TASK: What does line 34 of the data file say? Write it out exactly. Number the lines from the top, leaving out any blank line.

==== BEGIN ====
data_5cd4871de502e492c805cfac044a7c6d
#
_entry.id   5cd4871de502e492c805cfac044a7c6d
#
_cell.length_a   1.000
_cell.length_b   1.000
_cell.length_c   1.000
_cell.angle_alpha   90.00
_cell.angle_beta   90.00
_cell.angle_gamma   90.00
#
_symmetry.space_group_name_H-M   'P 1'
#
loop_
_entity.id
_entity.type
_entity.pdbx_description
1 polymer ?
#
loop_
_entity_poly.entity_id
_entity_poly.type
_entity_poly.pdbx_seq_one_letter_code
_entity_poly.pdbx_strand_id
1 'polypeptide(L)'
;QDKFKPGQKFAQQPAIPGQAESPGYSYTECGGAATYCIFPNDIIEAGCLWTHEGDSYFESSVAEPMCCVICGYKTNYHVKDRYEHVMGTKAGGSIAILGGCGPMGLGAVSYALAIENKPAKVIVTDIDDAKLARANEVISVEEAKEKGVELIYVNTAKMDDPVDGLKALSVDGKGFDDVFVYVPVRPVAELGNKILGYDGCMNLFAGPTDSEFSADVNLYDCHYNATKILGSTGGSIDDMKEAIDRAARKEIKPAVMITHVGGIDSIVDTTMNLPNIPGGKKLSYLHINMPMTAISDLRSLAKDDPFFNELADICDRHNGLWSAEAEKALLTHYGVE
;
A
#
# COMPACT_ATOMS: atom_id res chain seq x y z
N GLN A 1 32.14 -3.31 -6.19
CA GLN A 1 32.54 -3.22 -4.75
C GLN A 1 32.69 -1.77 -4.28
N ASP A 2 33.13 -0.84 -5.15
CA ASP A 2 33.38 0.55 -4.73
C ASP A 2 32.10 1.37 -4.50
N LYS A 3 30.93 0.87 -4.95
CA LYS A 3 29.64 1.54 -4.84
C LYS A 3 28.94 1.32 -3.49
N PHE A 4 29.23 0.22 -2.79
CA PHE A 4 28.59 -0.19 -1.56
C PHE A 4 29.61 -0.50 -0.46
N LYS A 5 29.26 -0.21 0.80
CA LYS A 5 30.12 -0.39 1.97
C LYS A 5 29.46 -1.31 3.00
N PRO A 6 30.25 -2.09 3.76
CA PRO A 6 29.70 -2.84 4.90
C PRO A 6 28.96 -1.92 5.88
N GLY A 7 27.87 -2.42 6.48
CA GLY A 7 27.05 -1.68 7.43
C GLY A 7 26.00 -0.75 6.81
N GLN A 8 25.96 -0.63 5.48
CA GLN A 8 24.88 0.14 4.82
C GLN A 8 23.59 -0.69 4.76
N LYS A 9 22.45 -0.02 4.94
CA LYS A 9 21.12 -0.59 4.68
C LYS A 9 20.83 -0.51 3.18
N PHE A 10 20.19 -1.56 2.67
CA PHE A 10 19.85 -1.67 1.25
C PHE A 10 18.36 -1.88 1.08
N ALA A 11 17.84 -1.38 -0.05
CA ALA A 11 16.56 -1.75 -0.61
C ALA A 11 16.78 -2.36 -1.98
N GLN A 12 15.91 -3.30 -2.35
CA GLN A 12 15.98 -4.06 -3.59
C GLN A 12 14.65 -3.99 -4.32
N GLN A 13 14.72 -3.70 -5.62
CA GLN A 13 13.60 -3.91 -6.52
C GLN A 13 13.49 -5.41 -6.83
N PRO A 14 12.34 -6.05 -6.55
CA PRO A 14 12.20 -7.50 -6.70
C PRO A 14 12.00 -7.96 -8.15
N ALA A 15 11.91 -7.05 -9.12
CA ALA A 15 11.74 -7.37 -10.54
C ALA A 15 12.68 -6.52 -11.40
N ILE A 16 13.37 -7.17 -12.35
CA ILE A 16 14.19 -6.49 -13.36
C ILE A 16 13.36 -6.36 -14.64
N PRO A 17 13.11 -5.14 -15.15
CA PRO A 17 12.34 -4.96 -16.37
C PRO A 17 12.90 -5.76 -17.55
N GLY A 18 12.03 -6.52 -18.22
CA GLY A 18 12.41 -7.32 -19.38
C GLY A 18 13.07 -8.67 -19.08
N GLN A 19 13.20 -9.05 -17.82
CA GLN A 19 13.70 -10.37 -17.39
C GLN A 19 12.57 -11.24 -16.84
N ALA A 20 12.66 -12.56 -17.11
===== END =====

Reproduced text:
N ASP A 2 33.13 -0.84 -5.15